NFL Video Rulebook

The NFL Video Rulebook explains NFL rules with video examples.

Play Clock

Rule Summary View Official Rule

When is the play clock set to 40 seconds?

The play clock is set to 40 seconds immediately after a play ends (unless it follows one of these scenarios). If the ball is not snapped before the play clock expires, it is a delay of game.

When is the play clock set to 25 seconds?

The play clock is set to 25 seconds after certain administrative stoppages, including:

  • Change of possession
  • Charged timeout
  • Two-minute warning
  • End of a quarter
  • Penalty enforcement
  • Extra-point of two-point conversion attempt
  • Punt

The Referee can reset the play clock to 25 seconds by pumping one hand vertically.

When does a 10-second runoff occur?

When there is a 10-second runoff, the clock starts on the referee’s signal. A 10-second runoff occurs when a team commits any of these acts after the two-minute warning with the clock running:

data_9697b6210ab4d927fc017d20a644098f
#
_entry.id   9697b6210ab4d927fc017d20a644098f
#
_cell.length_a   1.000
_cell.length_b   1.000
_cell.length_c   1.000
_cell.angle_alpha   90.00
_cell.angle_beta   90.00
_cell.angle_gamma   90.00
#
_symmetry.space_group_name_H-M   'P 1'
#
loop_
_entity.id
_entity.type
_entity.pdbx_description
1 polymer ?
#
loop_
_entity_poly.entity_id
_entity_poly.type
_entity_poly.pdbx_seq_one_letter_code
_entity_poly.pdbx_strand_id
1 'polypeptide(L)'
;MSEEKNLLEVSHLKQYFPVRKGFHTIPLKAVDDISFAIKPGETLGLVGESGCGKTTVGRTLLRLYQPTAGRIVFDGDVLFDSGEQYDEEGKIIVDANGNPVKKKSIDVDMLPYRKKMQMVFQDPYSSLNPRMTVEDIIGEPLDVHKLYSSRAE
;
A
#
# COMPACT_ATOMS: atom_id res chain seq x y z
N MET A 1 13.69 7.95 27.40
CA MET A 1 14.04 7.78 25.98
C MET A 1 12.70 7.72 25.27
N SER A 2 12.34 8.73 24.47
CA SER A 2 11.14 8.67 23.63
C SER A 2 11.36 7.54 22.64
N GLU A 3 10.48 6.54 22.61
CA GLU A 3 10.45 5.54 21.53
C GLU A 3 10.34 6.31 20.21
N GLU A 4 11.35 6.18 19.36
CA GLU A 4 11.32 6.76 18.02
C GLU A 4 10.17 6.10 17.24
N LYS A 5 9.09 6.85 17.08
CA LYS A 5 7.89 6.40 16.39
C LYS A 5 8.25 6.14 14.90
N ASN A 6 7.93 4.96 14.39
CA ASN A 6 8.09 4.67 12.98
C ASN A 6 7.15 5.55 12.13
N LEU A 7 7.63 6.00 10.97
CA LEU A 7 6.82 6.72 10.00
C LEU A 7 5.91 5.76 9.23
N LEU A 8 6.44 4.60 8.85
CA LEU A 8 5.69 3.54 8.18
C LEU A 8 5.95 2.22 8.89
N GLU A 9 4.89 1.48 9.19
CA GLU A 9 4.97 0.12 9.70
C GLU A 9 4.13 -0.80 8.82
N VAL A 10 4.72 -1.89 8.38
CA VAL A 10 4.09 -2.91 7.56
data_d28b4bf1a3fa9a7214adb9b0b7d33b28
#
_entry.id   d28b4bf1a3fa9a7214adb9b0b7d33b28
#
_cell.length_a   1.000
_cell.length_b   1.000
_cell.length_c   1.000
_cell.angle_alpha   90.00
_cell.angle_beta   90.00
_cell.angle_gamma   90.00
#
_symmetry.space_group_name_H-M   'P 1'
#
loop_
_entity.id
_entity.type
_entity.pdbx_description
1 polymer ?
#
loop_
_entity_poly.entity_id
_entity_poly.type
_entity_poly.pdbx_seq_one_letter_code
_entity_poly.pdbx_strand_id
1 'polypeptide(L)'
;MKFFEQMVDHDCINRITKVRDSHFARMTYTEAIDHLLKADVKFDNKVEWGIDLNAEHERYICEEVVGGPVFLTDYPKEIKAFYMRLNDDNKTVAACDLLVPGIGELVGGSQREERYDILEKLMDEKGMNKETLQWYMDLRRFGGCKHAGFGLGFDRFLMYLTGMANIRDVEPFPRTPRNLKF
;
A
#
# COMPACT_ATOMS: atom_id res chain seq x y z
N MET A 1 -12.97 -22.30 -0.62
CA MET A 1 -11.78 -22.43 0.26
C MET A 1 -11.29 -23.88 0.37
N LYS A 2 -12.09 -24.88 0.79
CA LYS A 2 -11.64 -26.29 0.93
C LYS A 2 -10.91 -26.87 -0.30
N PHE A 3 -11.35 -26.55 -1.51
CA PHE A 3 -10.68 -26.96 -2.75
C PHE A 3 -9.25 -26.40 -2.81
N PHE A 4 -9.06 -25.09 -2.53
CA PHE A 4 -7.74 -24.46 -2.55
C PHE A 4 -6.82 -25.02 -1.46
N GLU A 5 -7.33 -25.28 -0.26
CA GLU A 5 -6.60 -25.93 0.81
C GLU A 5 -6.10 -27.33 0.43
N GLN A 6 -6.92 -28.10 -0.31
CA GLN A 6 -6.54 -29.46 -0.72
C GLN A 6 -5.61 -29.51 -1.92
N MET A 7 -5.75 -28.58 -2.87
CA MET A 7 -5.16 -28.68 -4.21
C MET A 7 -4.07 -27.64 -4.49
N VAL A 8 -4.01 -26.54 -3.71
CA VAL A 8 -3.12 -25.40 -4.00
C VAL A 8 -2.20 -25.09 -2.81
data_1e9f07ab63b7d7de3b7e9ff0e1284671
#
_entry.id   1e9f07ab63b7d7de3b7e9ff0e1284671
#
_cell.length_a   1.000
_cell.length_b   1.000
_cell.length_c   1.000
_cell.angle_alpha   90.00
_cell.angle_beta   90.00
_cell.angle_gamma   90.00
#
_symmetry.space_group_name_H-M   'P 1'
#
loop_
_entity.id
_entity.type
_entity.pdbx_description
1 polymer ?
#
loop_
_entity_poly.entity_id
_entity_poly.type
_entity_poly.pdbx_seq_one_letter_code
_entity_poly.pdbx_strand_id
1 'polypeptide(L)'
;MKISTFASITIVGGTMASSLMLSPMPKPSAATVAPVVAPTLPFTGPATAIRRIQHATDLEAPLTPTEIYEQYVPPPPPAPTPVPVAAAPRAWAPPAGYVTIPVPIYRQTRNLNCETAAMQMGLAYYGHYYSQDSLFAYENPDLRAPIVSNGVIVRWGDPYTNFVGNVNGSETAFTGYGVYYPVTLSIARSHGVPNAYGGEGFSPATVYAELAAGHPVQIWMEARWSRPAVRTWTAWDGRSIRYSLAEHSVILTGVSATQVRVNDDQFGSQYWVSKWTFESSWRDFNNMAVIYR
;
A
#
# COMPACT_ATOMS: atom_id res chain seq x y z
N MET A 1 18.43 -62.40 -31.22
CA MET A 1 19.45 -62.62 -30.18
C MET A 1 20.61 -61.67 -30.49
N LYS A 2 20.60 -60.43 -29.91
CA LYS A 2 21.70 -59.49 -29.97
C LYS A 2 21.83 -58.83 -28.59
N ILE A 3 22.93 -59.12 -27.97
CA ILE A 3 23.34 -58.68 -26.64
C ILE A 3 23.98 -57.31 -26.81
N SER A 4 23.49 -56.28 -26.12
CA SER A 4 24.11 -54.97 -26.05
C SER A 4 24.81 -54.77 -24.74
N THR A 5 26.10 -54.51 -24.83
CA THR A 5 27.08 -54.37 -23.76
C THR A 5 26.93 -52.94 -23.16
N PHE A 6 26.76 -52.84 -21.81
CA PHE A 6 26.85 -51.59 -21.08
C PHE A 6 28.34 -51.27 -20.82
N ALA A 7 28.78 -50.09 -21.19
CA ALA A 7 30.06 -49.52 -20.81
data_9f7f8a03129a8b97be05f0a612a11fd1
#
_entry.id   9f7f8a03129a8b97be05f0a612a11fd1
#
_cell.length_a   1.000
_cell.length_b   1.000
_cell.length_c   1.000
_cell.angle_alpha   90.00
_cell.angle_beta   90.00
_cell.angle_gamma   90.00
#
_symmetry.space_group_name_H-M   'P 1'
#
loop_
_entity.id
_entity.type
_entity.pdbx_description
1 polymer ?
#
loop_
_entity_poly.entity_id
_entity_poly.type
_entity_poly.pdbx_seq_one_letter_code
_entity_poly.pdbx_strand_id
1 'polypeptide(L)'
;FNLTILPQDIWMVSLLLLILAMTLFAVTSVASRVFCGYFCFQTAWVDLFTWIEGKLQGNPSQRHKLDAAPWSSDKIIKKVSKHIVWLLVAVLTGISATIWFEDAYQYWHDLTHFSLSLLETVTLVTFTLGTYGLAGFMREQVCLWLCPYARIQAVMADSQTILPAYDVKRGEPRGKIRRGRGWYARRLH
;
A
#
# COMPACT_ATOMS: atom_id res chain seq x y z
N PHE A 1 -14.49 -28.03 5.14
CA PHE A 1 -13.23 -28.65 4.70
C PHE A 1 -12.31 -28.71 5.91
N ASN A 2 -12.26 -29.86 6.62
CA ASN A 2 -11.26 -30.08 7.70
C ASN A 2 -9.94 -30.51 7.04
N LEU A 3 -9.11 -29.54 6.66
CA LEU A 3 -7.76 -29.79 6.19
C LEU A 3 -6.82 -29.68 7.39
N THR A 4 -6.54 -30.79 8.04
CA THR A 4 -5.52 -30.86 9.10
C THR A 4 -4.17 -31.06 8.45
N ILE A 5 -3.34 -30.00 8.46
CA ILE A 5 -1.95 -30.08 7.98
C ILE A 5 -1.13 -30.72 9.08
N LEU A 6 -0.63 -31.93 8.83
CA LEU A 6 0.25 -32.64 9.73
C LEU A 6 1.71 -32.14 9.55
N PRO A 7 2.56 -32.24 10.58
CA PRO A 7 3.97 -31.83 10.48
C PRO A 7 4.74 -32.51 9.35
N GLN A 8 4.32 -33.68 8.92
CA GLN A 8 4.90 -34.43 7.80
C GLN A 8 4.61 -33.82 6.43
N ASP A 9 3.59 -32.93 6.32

• An offensive foul that prevents the snap (e.g., false start)
  • Intentional grounding
  • Illegal forward pass thrown from beyond the line of scrimmage
  • Throwing a backward pass out of bounds
  • Spiking or throwing the ball in the field of play after the down ends (except after a touchdown)
  • Any other intentional foul that causes the clock to stop

There is a 10-second runoff if a replay review of a play after the two-minute warning results in the on-field ruling being reversed and the correct ruling would not have stopped the clock.

This runoff only applies to the offense. The defense always has the option to decline the 10-second runoff and have the yardage penalty enforced, but if the yardage penalty is declined, the 10-second runoff is also declined.

 

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